English at Work: global analysis of language skills in the workplace9Participants by organisation sizeSurvey participants were also asked to provide information about theirorganisation’s size. The largest number of responses was from small businesses(10–99 employees) and large enterprises (more than 2,500 employees).Table 4: Survey responses by organisation sizeOrganisation size*(number of employees)Surveyresponses% of responses from countries/territories where English is not anofficial language% of responses from English-speakingcountries and countries/territorieswhere English is an official or de factoofficial languageMicro business(1–9 employees)80084%17%11Small business(10–99 employees)1,32080%20%Medium-sized business(100–499 employees)87981%19%Mid–large-sized business(500–999 employees)56688%12%Enterprise business(1,000–2,499 employees)52888%12%Large enterprise(More than 2,500 employees)1,26181%19%* No size given: 18 responses (countries/territories where English is not an official language: 94%; English-speaking countries and countries/territories whereEnglish is an official or de facto official language: 6%).All organisation sizes received a similar proportion of responses from employerslocated in countries/territories where English is not an official language (80–88%)and employers located in English-speaking countries and countries/territorieswhere English is an official or de facto official language (12–20%).The highest proportion of responses from employers located in countries/territories where English is not an official language came from mid–large-sizedbusinesses (500–999 employees) and enterprise businesses (1,000–2,499employees).11 Throughout this report figures are displayed to zero decimal points. Consequently the sums of some rows and columns are 99% or 101% rather than 100%.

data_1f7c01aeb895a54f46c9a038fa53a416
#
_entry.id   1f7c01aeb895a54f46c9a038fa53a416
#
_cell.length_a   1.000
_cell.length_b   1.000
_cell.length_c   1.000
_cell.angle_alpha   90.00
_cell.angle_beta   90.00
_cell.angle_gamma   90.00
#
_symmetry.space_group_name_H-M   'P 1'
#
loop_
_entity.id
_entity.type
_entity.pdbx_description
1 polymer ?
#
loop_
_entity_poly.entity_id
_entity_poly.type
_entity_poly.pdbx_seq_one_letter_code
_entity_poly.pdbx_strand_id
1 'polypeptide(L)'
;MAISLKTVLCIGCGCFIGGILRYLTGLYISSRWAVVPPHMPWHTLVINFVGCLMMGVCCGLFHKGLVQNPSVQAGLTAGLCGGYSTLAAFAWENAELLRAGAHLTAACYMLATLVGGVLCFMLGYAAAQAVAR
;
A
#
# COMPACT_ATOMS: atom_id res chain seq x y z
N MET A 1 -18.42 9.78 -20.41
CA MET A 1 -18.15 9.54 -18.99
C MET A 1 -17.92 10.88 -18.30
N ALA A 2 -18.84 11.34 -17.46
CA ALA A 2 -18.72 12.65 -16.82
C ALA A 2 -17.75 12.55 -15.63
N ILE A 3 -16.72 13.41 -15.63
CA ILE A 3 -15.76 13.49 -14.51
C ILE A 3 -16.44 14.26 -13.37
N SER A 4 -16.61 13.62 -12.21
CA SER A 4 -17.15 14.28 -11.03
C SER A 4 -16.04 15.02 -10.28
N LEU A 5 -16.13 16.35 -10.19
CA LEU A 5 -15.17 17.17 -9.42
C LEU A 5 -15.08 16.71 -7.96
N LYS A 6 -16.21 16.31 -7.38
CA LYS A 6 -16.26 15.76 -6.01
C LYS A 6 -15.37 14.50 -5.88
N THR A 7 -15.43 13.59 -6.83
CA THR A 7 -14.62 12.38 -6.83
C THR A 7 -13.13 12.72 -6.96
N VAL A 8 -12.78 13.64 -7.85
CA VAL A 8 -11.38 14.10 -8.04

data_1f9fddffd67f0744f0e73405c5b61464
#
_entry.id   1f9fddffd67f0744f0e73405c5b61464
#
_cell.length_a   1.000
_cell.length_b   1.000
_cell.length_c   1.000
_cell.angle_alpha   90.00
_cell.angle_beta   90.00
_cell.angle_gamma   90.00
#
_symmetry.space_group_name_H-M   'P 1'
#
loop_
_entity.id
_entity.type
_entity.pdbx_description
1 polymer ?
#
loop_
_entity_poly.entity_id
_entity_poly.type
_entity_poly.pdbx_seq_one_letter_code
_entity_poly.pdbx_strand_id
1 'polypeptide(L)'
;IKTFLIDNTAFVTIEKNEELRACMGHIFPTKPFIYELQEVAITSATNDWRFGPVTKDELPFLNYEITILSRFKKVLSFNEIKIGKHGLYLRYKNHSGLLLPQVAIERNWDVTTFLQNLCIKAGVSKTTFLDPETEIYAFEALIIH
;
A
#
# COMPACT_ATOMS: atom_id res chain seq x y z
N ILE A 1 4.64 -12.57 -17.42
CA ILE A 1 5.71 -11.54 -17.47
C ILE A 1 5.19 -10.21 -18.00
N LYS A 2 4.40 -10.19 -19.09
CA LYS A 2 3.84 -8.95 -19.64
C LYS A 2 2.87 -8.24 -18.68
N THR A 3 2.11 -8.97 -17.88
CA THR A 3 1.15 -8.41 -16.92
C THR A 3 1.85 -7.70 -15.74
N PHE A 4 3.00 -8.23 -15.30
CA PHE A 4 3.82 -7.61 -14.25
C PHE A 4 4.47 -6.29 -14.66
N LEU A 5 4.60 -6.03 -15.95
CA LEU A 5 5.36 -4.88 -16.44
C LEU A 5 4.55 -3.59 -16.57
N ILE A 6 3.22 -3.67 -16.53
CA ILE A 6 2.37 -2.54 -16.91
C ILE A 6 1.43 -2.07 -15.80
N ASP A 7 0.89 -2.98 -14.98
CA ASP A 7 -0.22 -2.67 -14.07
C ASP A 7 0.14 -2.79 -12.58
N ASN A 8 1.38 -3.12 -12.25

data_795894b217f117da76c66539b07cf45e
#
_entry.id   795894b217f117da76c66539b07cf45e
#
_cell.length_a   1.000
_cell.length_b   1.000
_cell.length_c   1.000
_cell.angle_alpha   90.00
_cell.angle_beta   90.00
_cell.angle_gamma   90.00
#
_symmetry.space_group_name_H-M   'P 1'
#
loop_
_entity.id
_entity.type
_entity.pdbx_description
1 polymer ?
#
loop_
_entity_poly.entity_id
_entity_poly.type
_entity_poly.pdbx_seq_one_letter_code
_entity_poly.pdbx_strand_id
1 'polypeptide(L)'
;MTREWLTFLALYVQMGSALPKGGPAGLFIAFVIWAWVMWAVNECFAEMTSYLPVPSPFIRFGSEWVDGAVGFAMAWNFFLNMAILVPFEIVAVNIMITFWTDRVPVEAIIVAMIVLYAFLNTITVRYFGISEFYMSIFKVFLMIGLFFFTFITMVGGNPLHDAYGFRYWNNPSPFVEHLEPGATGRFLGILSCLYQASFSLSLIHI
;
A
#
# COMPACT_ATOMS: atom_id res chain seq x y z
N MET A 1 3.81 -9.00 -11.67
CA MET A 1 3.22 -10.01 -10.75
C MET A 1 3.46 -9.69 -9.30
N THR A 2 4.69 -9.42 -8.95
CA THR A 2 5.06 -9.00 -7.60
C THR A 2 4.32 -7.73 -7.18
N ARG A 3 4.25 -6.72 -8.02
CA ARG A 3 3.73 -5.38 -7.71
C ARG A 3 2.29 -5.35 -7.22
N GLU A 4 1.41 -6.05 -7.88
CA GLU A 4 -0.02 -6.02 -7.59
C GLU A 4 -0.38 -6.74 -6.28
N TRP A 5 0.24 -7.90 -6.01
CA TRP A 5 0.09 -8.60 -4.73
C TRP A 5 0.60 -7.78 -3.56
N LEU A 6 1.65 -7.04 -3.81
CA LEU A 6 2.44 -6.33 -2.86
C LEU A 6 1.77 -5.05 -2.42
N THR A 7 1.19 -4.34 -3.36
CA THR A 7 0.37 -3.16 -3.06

10Finding

Cambridge English and QS have worked together to answer these questions and more. In this report, we present a global, cross-industry overview of English language skills in the workplace. Cambridge English is the global leader in English language assessment. We offer a wide range of English language exams, including business English tests. Our exams are accepted by over 20,000 organisations ...